This interdisciplinary MA explores the processes through which actors have attempted to define and build peace in areas affected by violence. Drawing on expertise from the fields of history, politics, anthropology and the arts, this new course will offer students the opportunity to critically address the conceptualization of peace and the implementation of peacebuilding projects by global, regional, national and local actors.
Course aims Students will be able to show a critical understanding of:
1. Key issues and debates related to the theories of peace and practices of peacebuilding. Students will show familiarity with different theoretical approaches, practical problems and an appreciation of the diversity of policies at international, regional, national and sub-national levels.
2. The range of social science topics which influence peacebuilding (including political, historical, anthropological understandings of peace and related programming). Students will become familiar with the methodological and normative underpinnings of these disciplines and their concomitant effect on peacebuilding
3. The analytical and policy literature concerning the related issues of peacebuilding, including international governance structures, the concept of statebuilding, foreign policy analysis and the role of key actors and institutions including the state, multilateral and bilateral agencies, international and domestic NGOs as well as the military and other security actors.
4. An understanding of local approaches to peacebuilding, including an awareness of the problems and critiques associated with `bottom up' approaches.
5. The development of a range of academic and professional/transferrable skills through both independent and group-based work6. A detailed understanding of a specific conceptual and/or policy-related area of peacebuilding along with implications and limitations of research findings on this subject, and of how to produce an original piece of academic research. Delivered via the dissertation module.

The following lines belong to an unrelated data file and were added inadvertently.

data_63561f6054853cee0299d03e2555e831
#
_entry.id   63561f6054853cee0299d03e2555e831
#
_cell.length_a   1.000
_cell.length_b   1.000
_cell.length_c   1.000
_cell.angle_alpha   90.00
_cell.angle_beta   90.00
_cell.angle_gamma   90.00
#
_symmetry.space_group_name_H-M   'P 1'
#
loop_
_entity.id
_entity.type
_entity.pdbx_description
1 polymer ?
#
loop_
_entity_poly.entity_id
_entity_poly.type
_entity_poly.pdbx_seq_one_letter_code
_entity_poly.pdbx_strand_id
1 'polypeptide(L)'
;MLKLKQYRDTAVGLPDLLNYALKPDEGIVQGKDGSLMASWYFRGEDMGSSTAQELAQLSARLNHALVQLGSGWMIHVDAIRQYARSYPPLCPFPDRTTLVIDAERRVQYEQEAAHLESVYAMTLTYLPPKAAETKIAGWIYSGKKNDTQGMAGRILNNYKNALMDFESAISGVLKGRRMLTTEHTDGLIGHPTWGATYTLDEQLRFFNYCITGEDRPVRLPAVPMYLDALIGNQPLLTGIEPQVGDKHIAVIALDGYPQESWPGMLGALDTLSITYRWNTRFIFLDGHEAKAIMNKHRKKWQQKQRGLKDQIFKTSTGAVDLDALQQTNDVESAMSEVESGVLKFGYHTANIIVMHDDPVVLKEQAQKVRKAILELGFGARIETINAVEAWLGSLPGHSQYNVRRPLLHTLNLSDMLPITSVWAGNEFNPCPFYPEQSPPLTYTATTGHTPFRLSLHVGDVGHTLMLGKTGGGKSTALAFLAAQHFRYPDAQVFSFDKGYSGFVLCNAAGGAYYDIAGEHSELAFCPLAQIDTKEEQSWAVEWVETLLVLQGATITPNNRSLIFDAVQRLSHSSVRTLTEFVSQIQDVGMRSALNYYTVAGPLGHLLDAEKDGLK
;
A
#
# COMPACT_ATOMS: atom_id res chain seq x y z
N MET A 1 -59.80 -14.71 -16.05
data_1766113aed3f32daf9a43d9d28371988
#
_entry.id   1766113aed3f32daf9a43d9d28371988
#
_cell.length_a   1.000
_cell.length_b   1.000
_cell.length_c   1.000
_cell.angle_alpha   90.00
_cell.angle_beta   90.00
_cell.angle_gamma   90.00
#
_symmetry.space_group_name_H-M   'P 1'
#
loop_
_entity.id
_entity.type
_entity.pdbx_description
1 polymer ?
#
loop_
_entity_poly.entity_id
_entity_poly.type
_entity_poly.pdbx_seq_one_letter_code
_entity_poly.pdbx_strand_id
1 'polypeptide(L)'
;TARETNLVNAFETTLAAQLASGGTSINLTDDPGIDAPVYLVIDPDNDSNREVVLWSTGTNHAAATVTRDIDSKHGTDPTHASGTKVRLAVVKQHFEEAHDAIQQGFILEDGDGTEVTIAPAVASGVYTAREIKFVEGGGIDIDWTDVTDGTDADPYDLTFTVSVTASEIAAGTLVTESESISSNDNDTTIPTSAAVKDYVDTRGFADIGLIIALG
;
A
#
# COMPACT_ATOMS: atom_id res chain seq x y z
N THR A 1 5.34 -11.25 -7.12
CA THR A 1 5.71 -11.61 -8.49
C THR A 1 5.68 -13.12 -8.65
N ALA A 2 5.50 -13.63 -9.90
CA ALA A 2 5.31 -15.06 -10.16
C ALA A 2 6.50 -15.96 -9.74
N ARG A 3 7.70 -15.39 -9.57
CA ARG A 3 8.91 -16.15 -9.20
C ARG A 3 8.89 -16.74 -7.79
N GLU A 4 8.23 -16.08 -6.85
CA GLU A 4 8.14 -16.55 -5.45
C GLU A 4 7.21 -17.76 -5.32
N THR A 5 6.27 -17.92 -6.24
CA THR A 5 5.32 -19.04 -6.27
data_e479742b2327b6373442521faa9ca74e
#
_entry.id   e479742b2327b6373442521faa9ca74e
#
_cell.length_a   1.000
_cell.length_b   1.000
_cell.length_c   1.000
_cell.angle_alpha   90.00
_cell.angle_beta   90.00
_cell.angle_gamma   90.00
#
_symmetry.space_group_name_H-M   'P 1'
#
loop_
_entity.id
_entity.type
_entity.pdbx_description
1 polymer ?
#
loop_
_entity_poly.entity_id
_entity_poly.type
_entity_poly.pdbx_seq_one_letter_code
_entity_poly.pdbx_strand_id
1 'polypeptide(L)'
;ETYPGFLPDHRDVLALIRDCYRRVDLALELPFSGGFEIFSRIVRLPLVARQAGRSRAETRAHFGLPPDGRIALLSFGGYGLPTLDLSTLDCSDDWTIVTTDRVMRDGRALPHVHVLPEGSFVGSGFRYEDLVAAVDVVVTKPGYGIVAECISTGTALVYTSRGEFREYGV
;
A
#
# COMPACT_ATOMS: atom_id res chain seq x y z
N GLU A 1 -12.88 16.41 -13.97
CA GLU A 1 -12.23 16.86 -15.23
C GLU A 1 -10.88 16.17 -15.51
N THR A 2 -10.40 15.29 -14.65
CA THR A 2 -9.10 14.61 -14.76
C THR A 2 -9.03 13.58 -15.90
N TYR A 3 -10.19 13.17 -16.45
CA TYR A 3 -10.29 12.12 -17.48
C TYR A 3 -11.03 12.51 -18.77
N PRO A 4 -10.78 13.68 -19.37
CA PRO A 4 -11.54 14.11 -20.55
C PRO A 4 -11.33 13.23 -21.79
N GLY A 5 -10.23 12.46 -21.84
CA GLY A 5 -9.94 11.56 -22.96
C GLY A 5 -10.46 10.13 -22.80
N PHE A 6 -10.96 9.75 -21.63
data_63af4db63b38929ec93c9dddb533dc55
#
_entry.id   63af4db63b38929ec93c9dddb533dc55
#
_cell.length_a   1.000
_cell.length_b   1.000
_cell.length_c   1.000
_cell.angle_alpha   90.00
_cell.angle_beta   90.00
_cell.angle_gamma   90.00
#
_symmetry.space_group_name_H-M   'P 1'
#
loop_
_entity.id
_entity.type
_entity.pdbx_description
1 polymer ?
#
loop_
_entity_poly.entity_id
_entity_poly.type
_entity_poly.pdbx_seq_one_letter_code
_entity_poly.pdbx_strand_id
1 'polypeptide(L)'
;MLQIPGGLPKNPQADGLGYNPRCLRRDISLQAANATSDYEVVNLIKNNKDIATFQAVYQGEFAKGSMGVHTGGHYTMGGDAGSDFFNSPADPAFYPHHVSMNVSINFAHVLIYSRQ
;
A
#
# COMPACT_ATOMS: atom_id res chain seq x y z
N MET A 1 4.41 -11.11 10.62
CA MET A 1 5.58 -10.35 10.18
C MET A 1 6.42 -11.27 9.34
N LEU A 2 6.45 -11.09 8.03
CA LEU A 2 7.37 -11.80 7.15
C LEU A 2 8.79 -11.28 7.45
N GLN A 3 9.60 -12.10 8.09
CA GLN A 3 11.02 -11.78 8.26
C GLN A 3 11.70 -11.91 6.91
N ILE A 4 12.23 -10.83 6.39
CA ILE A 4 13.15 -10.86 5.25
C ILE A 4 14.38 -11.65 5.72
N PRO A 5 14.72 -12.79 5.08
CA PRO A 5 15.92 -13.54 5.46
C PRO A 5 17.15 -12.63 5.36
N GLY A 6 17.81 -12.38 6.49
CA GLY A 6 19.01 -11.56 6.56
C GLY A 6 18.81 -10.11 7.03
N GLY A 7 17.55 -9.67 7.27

6. A detailed understanding of a specific conceptual and/or policy-related area of peacebuilding along with implications and limitations of research findings on this subject, and of how to produce an original piece of academic research. Delivered via the dissertation module.
Special features The Institute is developing a novel configuration for research and teaching which will uniquely associate practitioners, non-governmental organisation (NGO) partners, theoreticians, policy makers and analysts in sustained intellectual engagement. Combining a targeted programme of research with the provision of timely analysis on current emergencies and conflicts, the institute will seek to develop new methodologies in the emerging field of humanitarian and conflict response research.
Course content for year 1
Core Modules (15 Credits Each) Students must take all of the following:
- Peacebuilding: Inquiries - Peacebuilding: Case Studies - Anthropology of Violence and Reconstruction - Reconstruction & Development (IDPM)
Dissertation (12 000 - 15 000 words) (60 Credits)
Optional Modules: Students to choose 60 credits from the following:
- Responding to Illegal Economies & Political Violence (15 Credits) - Humanitarian and Conflict Response: Inquiries (15 Credits) - History of Humanitarian Aid (15 or 30 Credits) - Global Health (15 Credits) - Conflict Analysis (IDPM) (15 Credits) - Ethics in World Politics (Politics) (15 Credits) - Security Studies (Politics) (15 Credits) - Human Rights in World Politics (15 Credits) - Performance Theory and Practice (Drama) (30 Credits)
*please note that this is an indicative list and course modules may vary from year to year.
After working as a journalist online, in print and on radio for four years, I wanted to find out more about the dynamics and nuances of conflict and post-conflict situations. I was particularly interested in what happened after ceasefires had been agreed – how does life carry on? What do people do to help themselves and their society recover from conflict?
I applied to study for an MA in Peacebuilding at HCRI because I wanted to develop a better – and more critical – understanding of the theories, practices and processes of peacebuilding.
I researched a number of different courses, and HCRI received the best recommendations from people in the field, primarily on the strength of the staff. I'm particularly enjoying the multidisciplinary aspect of the course; being able to take modules from different schools has been really interesting. I hope that the course will prove invaluable in my future work as a journalist, as well as opening up different opportunities for further research.
An Upper Second Class Bachelor's degree or the overseas equivalent although each application is judged on its own merits and exceptions to this entry requirement may be made.
Recipient: University of Manchester
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